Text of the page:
Upcoming Dartmouth Health educational series to address mental health crisis impacting students nationwide in wake of COVID-19 pandemic

Project ECHO logo

The chaotic nature of the last three years has been hard on everyone, but especially on kids and teenagers. Students are experiencing crisis levels of anxiety, depression, trauma, and suicidal ideation. Rooted in the COVID-19 pandemic and loss of in-person classes, school staff are also reporting delayed coping and socialization skills and insufficient backup from outside behavioral health counselors and facilities.

On October 18, Dartmouth Health will launch a virtual educational series to address this matter titled “Keeping Students Safe: Practical Strategies for Supporting Students in Mental Health Distress.” Part of the larger Project ECHO (Extension for Community Healthcare Outcomes) program, this series aims to provide resources for the most urgent mental health issues facing school staff today, along with an opportunity for discussing de-identified situations and receiving peer support. The goals of this ECHO are based on needs identified by schools.

Planned sessions for this webinar series include:

  • October 18—Recognizing and responding to students at serious risk of harm
  • November 1—Understanding inpatient psychiatric hospitalization
  • November 15—Recognizing and responding to students in distress
  • November 29—Improving school partnerships with community mental health and primary care services
  • December 13—Partnering with parents

All five sessions will be held from 3:30 to 4:30 pm. Registration is required and free of charge. Register for this Project ECHO series.

Project ECHO is a program of the University of New Mexico Health Sciences Center.

This training is supported by the Health Resources & Services Administration (HRSA) of the U.S. Department of Health and Human Services (HHS) as part of an award totaling $1.3 million with 0 percentage financed with non-governmental sources. The contents are those of the author(s) and do not necessarily represent the official views of, nor an endorsement, by HRSA, HHS, or the U.S. Government. For more information, please visit the HRSA website.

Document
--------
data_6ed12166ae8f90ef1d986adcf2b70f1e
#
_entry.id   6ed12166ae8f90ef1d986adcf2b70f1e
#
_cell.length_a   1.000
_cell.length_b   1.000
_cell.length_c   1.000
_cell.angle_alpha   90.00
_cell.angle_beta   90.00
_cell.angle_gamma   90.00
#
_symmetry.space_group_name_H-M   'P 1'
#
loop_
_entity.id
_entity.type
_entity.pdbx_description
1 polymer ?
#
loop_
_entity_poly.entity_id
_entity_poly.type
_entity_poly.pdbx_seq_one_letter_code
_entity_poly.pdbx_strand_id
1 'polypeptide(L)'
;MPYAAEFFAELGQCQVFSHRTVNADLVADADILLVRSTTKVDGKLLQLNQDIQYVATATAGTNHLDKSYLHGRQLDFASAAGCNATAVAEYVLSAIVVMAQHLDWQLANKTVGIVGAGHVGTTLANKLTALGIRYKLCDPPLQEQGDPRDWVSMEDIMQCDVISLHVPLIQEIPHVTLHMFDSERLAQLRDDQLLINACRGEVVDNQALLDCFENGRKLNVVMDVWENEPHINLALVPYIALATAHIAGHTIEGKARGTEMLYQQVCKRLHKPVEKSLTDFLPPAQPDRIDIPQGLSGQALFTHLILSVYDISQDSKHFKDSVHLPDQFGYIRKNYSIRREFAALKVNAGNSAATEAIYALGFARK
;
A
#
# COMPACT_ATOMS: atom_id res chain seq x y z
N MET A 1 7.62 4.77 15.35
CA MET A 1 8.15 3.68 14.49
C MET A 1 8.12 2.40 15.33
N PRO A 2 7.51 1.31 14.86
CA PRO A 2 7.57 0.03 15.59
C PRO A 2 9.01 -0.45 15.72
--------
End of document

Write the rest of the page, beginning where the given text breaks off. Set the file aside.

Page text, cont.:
About Dartmouth Health

Dartmouth Health, New Hampshire's only academic health system and the state's largest private employer, serves patients across northern New England. Dartmouth Health provides access to more than 2,000 providers in almost every area of medicine, delivering care at its flagship hospital, Dartmouth Hitchcock Medical Center (DHMC) in Lebanon, NH, as well as across its wide network of hospitals, clinics and care facilities. DHMC is consistently named the #1 hospital in New Hampshire by U.S. News & World Report, and recognized for high performance in numerous clinical specialties and procedures. Dartmouth Health includes Dartmouth Cancer Center, one of only 56 National Cancer Institute-designated Comprehensive Cancer Centers in the nation, and the only such center in northern New England; Dartmouth Health Children’s, which includes Children’s Hospital at Dartmouth Hitchcock Medical Center, the state’s only children’s hospital, and multiple clinic locations around the region; member hospitals in Lebanon, Keene and New London, NH, and Bennington and Windsor, VT; Visiting Nurse and Hospice for Vermont and New Hampshire; and more than 24 clinics that provide ambulatory services across New Hampshire and Vermont. Through its historical partnership with Dartmouth and the Geisel School of Medicine, Dartmouth Health trains nearly 400 medical residents and fellows annually, and performs cutting-edge research and clinical trials recognized across the globe with Geisel and the White River Junction VA Medical Center in White River Junction, VT. Dartmouth Health and its more than 13,000 employees are deeply committed to serving the healthcare needs of everyone in our communities, and to providing each of our patients with exceptional, personal care.